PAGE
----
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Hot Stuff, Comin’ Through: Pickled Jalapenos

Guilty confession: Despite my nearly fanatical devotion to all things DIY food, there are a handful of store-bought canned goods that I have a soft spot for. I still occasionally enjoy those bland, waxy black olives, for example. You know, the kind you used to stick on your fingers when you were a kid. (Or maybe you still do that. Don’t let me cramp your style.)

I also love pickled jalapenos. They’re an absolute necessity for all things Mexican, most especially nachos, and I all too often find myself simply plucking them out of the jar and eating them right off the fork. I’m a glutton for punishment that way.

But, hey, when the peppers are popping, there’s no reason not to can a bunch of your own. It’s easy, they’re tasty, and you can tinker a bit with the seasoning to suit your tastes. For example, a touch of honey or sugar helps temper the natural fire of the chiles’ capsaicin while allowing the natural sweetness of the pepper to shine through. Or, leave it out for the full-force burn. (Again, don’t let me cramp your style.)

Pro tip: Be sure to wear latex or plastic gloves while handling hot peppers. If you don’t, there is approximately 100-percent chance you will promptly touch your eyes (or other mucous membranes, ahem). Trust me, it’s not a pleasant experience.

Pickled Jalapenos Recipe

Total time: 40 minutes
Prep: 30 minutes
Inactive: 5 minutes
Cook: 5 minutes

Yield: Two pints
Level: Intermediate

1 pound jalapeno peppers
2 cups white vinegar (5-percent acidity)
2 cups filtered water
2 tablespoons pickling salt (4 tablespoons kosher salt)
2 cloves garlic (optional)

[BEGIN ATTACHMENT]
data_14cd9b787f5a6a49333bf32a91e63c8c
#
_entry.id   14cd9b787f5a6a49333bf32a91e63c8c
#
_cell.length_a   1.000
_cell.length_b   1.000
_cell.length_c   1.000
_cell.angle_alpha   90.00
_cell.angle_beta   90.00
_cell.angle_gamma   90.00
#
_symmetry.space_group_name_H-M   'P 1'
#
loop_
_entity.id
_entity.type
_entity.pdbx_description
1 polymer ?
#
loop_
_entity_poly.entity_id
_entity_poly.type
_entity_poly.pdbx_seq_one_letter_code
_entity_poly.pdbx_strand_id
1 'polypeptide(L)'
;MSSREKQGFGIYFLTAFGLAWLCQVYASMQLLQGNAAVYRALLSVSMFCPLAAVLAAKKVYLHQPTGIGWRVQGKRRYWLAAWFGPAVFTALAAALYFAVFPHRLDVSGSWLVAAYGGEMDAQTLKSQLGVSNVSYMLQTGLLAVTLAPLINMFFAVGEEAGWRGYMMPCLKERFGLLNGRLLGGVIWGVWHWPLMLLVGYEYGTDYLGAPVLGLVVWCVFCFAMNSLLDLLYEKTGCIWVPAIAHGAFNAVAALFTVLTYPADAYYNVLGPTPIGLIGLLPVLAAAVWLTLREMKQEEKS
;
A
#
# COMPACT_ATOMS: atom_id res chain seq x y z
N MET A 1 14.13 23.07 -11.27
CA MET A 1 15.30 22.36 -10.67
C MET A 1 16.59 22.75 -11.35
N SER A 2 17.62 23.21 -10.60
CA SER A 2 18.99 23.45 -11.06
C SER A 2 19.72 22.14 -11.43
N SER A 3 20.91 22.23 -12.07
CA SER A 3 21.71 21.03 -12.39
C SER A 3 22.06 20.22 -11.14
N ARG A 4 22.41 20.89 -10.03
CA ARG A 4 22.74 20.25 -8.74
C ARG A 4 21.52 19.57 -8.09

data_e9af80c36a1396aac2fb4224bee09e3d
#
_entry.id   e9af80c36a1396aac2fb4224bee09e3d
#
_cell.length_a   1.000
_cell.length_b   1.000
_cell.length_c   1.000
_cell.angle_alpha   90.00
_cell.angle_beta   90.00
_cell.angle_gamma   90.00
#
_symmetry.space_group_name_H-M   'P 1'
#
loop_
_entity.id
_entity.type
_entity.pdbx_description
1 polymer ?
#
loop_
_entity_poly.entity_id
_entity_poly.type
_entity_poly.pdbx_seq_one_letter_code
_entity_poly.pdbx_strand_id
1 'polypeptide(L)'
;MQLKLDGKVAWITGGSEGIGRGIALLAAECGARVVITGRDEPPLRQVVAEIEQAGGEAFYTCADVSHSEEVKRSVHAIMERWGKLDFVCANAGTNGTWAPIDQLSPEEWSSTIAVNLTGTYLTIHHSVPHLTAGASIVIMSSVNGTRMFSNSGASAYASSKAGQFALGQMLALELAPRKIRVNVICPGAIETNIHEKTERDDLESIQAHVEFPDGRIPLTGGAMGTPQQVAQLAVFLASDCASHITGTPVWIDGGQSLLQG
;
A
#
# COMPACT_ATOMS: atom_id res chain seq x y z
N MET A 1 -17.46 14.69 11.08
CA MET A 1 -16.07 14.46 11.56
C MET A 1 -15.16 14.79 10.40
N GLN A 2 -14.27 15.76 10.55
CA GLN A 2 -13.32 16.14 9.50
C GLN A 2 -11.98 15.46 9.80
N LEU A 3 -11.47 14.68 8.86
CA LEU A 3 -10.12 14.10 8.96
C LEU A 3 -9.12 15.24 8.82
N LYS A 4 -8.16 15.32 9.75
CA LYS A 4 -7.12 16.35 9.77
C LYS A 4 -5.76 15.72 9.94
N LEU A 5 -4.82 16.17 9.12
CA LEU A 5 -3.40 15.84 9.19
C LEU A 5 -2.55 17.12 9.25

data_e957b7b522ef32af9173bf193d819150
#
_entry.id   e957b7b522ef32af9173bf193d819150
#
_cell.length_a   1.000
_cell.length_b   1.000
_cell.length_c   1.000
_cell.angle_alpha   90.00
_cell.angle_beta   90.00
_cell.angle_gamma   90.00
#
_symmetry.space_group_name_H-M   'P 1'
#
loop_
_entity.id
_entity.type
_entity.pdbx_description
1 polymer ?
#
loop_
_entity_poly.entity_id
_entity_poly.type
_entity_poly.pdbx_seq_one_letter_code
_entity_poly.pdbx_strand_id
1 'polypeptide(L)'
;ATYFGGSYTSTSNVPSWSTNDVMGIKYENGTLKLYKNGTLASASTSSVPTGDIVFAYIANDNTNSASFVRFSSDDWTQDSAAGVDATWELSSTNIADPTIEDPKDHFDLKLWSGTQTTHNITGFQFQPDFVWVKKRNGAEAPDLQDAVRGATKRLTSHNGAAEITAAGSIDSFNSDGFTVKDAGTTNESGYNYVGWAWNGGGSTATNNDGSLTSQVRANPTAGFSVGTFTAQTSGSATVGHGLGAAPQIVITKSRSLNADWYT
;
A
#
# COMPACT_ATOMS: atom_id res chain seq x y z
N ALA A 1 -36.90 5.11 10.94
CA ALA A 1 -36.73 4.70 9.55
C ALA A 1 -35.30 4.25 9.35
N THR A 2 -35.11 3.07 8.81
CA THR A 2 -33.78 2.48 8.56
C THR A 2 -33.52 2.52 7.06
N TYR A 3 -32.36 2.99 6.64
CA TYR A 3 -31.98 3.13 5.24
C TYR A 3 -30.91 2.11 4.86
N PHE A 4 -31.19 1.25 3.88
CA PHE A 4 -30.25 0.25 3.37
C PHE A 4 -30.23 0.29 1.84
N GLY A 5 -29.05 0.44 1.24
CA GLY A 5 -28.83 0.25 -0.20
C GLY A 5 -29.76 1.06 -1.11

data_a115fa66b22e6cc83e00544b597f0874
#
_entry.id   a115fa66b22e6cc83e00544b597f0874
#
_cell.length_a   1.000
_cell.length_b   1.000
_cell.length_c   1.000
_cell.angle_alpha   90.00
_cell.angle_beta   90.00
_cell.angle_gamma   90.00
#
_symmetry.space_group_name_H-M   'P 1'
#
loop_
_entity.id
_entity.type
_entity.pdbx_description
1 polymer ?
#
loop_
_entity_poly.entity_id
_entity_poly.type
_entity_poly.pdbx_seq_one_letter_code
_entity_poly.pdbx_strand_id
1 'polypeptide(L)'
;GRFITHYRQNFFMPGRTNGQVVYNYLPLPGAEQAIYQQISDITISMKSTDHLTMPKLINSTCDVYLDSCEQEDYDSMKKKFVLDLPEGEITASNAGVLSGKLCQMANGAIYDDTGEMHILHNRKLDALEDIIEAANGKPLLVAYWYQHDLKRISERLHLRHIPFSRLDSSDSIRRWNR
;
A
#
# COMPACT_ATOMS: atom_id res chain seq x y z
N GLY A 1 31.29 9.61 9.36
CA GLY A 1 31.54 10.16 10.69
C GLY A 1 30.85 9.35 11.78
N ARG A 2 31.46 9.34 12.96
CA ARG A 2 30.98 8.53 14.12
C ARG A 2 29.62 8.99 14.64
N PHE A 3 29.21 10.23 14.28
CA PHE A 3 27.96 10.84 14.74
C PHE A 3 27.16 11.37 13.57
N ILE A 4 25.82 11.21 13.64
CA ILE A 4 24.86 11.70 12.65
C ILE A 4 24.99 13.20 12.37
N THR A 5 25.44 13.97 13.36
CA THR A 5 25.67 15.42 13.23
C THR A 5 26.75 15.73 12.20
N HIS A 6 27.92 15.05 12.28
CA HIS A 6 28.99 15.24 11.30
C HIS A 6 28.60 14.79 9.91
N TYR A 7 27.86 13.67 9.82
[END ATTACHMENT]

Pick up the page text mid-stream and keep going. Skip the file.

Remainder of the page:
1 tablespoon whole black peppercorns (optional)
1 tablespoon honey or sugar (optional)

 

Prepare the jars and lids. Wash all jars and lids thoroughly with soap and water and rinse well. Fill your canner with enough water to cover the jars by at least 1 inch and bring to a simmer. Using a pair of canning tongs, lower the jars in gently, tilting them to fill with the hot water. In a small saucepan, keep some water warm but not boiling; place the lids in the water. Have an additional kettle of water on to boil.

Prepare the brine. Add vinegar, water, salt and garlic, and peppercorns or honey (if using), to a medium saucepan and place over medium heat. Bring to a boil, and reduce heat to keep at a simmer.

Prepare the jalapenos. Wearing latex or plastic gloves, slice the jalapenos into 1/4-inch rings. Add the rings to the brine and bring back to the boil.

Fill and close the jars. Using canning tongs, remove the jars from the canner, carefully pouring the water back into the canner. Set next to the jalapeños in the saucepan. Turn the heat under the canner to high. Use a ladle to pour the jalapeños into the jars through a canning funnel, leaving 1/2 inch of headspace at the top. Run a clean chopstick around the inside of the jar to dislodge any trapped air. Wipe the rims of the jars with a damp paper towel. Place the lids on, and screw on the rings until just finger-tight.

Seal the jars. Using canning tongs, gently transfer the jars to the canner, taking care to keep them vertical. When all the jars are in the canner, there should be at least 1 inch of water covering them; if you need more, add water from the kettle until the jars are sufficiently covered. Bring the water to a full rolling boil, and process for five minutes.

Remove and cool. Using canning tongs, gently remove the jars from the canner and transfer them to a kitchen towel or cooling rack, again keeping them vertical. Do not set hot jars directly onto cool counter surfaces. Leave to cool, undisturbed, for at least 12 hours. If any of the jars do not seal when cool, reprocess using the method above, or refrigerate and use immediately.

Label and store. Add a label to the lid or side of your jar, noting the date it was canned. Remove the rings and store jars in a cool, dark place for up to one year. Refrigerate after opening.

Get more recipes for summer sides.

Sean Timberlake is a professional writer, amateur foodie, avid traveler and all-around bon vivant. He is the founder of Punk Domestics, a content and community site for DIY food enthusiasts, and has penned the blog Hedonia since 2006. He lives in San Francisco with his husband, DPaul Brown, and their hyperactive terrier, Reese.

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